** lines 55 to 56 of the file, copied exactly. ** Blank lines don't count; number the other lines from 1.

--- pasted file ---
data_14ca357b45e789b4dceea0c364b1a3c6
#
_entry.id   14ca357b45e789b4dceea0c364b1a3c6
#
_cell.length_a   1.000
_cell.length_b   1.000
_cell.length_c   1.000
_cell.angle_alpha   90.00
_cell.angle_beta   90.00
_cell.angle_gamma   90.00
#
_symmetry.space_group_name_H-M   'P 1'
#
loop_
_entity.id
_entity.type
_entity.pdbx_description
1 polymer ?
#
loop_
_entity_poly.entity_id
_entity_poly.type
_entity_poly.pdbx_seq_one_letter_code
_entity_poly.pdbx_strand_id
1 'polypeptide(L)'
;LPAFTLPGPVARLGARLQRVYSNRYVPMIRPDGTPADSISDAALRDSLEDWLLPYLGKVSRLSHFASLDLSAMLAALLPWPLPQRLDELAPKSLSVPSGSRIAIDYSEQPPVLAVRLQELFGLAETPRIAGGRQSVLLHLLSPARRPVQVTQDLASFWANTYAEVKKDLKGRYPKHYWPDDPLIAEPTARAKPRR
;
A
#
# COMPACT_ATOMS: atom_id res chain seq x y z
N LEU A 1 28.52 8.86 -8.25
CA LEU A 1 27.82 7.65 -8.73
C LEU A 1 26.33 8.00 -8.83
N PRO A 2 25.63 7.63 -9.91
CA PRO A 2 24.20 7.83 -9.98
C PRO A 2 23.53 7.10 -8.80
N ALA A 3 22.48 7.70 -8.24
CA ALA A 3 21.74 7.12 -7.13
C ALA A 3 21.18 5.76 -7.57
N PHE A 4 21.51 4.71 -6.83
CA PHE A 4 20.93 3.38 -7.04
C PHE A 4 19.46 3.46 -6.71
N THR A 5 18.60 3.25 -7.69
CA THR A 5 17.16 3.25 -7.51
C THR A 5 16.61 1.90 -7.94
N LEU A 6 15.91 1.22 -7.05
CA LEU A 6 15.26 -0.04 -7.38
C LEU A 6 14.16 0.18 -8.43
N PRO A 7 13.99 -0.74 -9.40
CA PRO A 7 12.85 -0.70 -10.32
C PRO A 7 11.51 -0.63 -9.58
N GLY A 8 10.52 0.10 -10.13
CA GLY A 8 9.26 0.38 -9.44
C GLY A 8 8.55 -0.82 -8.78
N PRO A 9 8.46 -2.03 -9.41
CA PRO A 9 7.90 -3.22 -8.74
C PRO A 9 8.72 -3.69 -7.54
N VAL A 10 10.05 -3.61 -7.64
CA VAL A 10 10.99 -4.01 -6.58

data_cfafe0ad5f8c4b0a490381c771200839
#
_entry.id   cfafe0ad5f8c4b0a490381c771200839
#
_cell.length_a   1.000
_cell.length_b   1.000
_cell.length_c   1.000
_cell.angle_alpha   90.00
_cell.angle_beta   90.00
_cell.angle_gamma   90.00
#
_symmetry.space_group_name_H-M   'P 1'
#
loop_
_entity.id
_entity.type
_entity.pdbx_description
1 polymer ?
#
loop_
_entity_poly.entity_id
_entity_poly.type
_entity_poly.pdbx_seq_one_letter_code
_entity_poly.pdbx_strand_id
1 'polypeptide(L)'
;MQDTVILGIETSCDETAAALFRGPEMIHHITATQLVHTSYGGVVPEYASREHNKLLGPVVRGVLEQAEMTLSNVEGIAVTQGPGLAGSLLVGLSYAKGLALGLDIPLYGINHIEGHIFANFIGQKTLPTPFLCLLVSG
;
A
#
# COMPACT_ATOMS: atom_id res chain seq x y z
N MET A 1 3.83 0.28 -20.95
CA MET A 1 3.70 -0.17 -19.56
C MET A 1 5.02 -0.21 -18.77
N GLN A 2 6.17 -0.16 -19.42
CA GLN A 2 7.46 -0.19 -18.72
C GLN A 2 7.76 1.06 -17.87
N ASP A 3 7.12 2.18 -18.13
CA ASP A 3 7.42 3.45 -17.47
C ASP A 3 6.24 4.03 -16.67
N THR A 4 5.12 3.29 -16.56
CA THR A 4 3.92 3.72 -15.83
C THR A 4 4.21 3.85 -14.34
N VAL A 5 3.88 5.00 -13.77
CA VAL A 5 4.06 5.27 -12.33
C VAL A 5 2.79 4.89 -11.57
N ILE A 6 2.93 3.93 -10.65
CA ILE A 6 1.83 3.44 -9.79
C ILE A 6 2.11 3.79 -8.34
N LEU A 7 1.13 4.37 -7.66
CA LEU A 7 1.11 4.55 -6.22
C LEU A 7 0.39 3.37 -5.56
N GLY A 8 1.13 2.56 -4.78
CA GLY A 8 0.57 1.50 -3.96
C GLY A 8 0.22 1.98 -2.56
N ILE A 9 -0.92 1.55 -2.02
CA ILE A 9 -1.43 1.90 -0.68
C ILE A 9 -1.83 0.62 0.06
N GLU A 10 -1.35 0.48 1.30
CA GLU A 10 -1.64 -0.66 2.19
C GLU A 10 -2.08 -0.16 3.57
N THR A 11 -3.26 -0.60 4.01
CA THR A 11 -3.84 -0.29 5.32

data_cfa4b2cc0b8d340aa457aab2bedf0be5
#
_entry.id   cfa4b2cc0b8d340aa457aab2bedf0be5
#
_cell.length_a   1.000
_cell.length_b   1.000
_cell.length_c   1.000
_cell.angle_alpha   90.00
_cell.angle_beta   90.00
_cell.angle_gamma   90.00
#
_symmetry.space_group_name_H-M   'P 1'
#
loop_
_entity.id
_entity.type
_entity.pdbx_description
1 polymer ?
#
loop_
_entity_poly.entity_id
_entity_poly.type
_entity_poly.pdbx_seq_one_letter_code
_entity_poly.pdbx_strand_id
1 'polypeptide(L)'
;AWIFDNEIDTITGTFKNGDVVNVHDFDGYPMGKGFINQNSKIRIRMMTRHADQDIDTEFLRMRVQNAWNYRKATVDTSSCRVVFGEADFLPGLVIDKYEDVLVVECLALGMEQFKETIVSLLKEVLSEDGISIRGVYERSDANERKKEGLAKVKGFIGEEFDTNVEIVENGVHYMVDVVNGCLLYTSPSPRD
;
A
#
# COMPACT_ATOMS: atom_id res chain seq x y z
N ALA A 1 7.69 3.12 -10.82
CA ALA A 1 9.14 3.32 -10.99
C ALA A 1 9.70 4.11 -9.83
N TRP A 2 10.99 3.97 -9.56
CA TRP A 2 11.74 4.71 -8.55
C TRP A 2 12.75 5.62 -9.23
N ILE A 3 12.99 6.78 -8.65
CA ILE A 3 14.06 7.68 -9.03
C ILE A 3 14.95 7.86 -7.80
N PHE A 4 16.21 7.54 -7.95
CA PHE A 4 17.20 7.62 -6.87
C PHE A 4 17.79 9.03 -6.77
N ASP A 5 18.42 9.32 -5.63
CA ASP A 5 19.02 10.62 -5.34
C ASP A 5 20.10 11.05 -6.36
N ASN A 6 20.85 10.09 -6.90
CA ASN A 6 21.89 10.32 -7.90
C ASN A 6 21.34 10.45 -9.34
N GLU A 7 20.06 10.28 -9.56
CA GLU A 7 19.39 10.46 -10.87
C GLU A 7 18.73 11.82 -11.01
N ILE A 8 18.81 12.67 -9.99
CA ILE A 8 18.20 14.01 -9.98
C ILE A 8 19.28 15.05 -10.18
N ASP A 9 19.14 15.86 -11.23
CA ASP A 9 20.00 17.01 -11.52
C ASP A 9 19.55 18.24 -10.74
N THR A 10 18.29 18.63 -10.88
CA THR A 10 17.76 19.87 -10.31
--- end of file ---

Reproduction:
N PRO A 9 8.46 -2.03 -9.41
CA PRO A 9 7.90 -3.22 -8.74